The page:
Onion Price: The Great Indian Tearjerker

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On an average, small and medium-scale farmers invest Rs 30,000 -40,000 on each acre of land to yield around 150 quintals of onion. On an average, small and medium-scale farmers invest Rs 30,000 -40,000 on each acre of land to yield around 150 quintals of onion.
SummaryThe price of the onion swings wildly in its journey from Maharashtra’s fields to wholesale markets in other Indian cities

of middlemen) to buy. To ensure fair pricing, this is done through open auctions in which traders bid on per quintal of the produce, after inspecting the onions, which are brought to the market either in tractors or trailers or small tempos. Before the start of the auction, the tractor or the trailer carrying the produce is weighed on the scales of the APM. On an average, a tractor can bear 20-30 quintals of the produce. Traders invariably reduce the price if the crop is brought in a tempo, on the ground that a tempo cannot be weighed on the scales at the market. This automatically puts small-scale farmers, without a vehicle of their own, at a disadvantage.

Although on paper, this process is above board, Pagar and other farmers claim the stakes are heavily tilted against them. “Auctions are controlled by a coterie of traders who vary the prices at will. The APMs, formed to ensure transparency and fair practices, have failed to address the grievances of farmers,” says another farmer Dinesh Jadhav. In particular, the farmer is often left to bleed as there is no minimum support price (MSP) for onions. In its absence, bids called by traders are open to manipulation, which in turn are responsible for the wild speculation in the market.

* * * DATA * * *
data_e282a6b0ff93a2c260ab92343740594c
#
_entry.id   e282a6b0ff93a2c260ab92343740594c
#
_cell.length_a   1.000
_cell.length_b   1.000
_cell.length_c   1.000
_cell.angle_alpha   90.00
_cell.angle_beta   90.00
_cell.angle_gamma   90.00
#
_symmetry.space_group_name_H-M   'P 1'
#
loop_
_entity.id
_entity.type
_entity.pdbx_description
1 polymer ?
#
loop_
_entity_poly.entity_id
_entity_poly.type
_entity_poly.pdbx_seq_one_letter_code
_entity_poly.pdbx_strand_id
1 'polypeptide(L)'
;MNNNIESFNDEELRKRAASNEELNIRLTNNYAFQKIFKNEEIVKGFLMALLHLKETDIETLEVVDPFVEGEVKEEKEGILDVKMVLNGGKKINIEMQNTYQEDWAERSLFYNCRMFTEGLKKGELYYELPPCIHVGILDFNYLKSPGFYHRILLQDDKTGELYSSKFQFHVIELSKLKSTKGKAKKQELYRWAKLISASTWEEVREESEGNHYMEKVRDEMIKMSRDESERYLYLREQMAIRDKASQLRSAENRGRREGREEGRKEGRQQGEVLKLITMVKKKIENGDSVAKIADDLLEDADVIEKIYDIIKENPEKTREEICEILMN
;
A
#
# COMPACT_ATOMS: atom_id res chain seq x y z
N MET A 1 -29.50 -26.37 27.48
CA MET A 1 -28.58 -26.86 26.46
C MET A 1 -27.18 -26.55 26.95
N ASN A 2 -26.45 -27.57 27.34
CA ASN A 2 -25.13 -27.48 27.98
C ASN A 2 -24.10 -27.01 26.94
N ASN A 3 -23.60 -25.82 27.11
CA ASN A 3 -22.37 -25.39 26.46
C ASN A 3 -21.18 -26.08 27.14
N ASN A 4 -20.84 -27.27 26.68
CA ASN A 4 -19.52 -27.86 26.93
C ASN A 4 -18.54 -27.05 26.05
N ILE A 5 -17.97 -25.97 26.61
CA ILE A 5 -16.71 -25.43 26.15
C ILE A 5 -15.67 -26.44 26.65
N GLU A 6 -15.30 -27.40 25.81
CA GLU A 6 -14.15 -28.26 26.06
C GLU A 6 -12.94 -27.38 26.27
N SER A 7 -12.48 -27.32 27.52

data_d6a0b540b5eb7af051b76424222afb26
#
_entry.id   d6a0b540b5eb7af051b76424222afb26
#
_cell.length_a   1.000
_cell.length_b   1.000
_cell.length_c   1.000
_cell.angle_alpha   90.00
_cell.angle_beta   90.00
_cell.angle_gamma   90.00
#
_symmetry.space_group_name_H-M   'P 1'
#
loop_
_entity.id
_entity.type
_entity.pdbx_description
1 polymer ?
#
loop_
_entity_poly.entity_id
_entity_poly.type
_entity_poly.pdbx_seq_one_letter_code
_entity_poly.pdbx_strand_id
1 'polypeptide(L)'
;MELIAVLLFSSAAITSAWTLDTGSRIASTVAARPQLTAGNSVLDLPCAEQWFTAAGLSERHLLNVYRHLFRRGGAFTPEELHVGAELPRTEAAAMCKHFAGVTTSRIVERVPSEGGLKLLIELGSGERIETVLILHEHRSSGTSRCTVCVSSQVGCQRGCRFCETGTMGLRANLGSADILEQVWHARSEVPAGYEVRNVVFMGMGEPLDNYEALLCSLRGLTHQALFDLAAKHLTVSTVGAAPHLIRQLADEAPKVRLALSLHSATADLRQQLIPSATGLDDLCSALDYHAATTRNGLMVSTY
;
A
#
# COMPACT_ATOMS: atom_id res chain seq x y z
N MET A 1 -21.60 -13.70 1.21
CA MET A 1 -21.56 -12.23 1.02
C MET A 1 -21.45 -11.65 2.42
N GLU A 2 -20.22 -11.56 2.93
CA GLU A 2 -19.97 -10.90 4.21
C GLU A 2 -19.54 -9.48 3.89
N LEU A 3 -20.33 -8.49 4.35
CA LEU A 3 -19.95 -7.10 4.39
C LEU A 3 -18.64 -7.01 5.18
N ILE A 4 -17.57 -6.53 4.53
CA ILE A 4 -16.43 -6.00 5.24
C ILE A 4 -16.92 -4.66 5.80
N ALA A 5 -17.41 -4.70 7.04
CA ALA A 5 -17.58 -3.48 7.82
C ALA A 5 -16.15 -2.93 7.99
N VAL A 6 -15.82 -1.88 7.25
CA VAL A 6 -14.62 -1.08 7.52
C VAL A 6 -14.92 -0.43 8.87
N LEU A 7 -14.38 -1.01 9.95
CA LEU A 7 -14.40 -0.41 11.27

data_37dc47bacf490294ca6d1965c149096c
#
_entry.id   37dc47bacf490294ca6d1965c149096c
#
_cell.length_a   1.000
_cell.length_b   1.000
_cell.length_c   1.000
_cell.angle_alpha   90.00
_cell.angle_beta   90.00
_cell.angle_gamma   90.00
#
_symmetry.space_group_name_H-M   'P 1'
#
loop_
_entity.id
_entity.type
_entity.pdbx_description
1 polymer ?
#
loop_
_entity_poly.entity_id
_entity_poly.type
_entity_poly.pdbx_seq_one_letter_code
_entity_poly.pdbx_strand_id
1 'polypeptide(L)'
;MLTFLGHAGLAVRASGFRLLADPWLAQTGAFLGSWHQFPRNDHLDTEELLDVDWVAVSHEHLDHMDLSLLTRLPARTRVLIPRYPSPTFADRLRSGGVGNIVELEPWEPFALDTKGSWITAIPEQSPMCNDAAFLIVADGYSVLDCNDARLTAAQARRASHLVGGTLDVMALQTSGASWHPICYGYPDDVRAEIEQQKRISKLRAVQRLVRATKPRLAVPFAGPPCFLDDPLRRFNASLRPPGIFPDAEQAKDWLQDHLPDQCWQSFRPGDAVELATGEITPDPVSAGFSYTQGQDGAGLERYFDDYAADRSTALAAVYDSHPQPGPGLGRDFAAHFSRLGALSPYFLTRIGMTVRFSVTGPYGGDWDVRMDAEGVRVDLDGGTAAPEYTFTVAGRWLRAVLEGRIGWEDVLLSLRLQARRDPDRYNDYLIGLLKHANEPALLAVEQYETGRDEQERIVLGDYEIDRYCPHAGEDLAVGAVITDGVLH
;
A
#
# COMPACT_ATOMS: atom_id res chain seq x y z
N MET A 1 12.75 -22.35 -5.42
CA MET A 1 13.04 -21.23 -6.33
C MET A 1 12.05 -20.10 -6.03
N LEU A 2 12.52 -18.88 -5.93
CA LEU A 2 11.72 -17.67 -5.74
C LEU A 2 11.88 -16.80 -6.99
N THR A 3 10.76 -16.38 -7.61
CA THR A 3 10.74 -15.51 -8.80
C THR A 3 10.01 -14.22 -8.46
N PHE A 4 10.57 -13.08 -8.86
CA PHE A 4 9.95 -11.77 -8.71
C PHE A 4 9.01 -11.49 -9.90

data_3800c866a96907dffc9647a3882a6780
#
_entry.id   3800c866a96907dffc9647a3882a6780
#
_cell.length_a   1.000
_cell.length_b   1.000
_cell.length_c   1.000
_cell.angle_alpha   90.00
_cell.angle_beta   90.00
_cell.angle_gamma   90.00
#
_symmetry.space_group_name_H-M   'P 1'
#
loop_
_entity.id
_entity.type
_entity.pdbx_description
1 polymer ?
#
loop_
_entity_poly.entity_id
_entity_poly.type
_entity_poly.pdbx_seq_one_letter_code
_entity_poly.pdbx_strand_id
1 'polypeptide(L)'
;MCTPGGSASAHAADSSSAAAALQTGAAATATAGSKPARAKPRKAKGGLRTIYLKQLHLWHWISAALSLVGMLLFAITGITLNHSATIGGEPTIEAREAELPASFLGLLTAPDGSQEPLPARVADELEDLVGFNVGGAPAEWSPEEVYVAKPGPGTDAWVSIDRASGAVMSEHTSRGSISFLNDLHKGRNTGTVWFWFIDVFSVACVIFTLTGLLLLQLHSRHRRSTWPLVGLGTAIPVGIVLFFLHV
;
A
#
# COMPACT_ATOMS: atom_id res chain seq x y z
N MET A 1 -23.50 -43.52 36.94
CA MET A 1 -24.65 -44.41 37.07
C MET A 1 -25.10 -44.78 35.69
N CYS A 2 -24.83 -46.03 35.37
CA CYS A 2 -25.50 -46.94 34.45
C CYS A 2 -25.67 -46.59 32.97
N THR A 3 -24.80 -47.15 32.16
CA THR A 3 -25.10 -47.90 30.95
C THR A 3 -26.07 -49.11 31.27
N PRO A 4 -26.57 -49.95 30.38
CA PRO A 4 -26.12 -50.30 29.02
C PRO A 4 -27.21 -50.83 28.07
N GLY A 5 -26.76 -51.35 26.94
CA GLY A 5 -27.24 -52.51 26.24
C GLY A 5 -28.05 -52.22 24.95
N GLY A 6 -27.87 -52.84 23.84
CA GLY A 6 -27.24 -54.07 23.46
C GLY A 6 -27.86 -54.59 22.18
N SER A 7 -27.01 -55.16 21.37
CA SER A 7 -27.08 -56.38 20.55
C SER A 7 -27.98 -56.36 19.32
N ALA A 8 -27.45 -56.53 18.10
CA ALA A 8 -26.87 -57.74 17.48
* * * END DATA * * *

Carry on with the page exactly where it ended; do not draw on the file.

Since early 2000, onion production in India has seen a significant spurt, increasing per hectare yield handsomely. But the APMs have refused to update arcane laws governing the sale of agricultural produce, giving rise to trade cartels that maximise their own profit. Jaydutt Holkar, president of the Lasalgaon Agriculture Market Committee — the largest and most important market for onions in Asia — lays the blame squarely on the traders. “It was just a single tractor of one particular farmer which got the price of

Rs 5,000 per quintal at the Nagpur market. None of the other farmers got prices more than Rs 3,000-4,000 per quinital the same day. This was a clear case of internal fixing,” he says. Just days after the abnormal hike fueled speculation over the paucity of crops in storage, the prices of onions slumped to

Rs 3,000-Rs 2,500 at Chandwad.

Price of onions continue to be volatile in India because of the stranglehold of middlemen on the system. For instance, the price a farmer gets in hand is not inclusive of the commission taken by traders, which ranges between 6-10 per

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